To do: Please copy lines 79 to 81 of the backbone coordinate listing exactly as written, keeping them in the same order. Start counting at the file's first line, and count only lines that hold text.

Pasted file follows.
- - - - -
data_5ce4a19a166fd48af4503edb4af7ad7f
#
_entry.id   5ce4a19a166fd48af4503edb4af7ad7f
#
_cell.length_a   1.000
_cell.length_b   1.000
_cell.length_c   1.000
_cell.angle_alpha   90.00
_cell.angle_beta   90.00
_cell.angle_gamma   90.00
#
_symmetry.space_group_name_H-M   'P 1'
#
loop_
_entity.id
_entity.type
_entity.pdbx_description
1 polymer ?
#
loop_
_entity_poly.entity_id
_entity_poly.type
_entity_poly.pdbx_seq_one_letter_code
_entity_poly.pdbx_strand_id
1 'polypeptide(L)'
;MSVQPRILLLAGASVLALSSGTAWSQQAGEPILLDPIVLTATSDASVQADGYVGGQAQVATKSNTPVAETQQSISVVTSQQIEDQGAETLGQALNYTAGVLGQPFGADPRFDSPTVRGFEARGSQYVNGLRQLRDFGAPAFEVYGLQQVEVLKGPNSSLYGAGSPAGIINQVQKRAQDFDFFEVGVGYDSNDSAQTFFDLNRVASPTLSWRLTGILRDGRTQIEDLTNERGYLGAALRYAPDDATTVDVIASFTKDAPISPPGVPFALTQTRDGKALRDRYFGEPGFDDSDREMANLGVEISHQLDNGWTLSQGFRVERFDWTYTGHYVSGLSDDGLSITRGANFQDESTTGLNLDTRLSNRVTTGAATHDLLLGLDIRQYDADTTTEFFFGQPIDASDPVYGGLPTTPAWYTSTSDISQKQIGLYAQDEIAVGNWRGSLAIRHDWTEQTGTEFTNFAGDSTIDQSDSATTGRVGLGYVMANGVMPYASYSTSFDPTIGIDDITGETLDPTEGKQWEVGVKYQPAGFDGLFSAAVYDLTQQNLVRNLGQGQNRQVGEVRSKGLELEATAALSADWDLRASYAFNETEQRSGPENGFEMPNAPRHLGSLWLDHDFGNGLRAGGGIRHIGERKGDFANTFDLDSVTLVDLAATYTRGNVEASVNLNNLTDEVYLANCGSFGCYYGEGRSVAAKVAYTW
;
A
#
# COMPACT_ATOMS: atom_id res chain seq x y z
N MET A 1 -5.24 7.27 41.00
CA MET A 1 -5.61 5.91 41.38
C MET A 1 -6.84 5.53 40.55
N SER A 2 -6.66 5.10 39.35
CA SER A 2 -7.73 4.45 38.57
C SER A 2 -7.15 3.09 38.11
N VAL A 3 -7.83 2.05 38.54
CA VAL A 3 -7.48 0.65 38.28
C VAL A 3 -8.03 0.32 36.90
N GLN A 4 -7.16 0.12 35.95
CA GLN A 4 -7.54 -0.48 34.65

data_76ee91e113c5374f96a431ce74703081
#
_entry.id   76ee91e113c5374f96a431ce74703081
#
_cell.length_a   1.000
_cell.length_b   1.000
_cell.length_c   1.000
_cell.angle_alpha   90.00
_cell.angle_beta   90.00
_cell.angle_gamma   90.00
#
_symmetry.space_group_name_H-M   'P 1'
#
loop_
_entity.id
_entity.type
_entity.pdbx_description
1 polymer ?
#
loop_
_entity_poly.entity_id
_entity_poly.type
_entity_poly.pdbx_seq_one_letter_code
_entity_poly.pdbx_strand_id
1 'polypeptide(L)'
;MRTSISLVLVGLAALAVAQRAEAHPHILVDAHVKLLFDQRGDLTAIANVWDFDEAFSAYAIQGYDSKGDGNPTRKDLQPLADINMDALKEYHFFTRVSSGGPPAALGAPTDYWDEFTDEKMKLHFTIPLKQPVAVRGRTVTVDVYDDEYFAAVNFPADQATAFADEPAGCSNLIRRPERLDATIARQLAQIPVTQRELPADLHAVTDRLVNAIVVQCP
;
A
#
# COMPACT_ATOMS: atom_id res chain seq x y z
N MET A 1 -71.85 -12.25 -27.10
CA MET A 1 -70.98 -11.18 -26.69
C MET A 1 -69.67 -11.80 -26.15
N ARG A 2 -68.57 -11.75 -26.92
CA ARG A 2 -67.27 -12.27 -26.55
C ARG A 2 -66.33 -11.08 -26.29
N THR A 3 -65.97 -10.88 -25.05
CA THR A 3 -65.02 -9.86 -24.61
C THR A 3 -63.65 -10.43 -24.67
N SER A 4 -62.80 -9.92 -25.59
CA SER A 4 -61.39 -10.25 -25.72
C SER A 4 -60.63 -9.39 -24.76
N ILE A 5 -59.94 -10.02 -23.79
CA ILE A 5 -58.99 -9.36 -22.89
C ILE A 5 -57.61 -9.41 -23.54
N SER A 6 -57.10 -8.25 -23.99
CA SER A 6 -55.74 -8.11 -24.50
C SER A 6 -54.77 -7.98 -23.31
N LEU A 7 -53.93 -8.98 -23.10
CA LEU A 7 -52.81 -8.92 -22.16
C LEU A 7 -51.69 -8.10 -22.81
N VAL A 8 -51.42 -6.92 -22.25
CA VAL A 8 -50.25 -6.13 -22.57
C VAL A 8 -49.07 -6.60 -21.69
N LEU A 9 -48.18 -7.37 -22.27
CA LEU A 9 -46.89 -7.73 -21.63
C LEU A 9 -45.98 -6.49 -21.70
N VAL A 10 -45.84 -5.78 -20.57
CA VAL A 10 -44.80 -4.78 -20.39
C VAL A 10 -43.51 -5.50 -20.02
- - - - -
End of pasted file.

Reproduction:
CA THR A 3 -65.02 -9.86 -24.61
C THR A 3 -63.65 -10.43 -24.67
N SER A 4 -62.80 -9.92 -25.59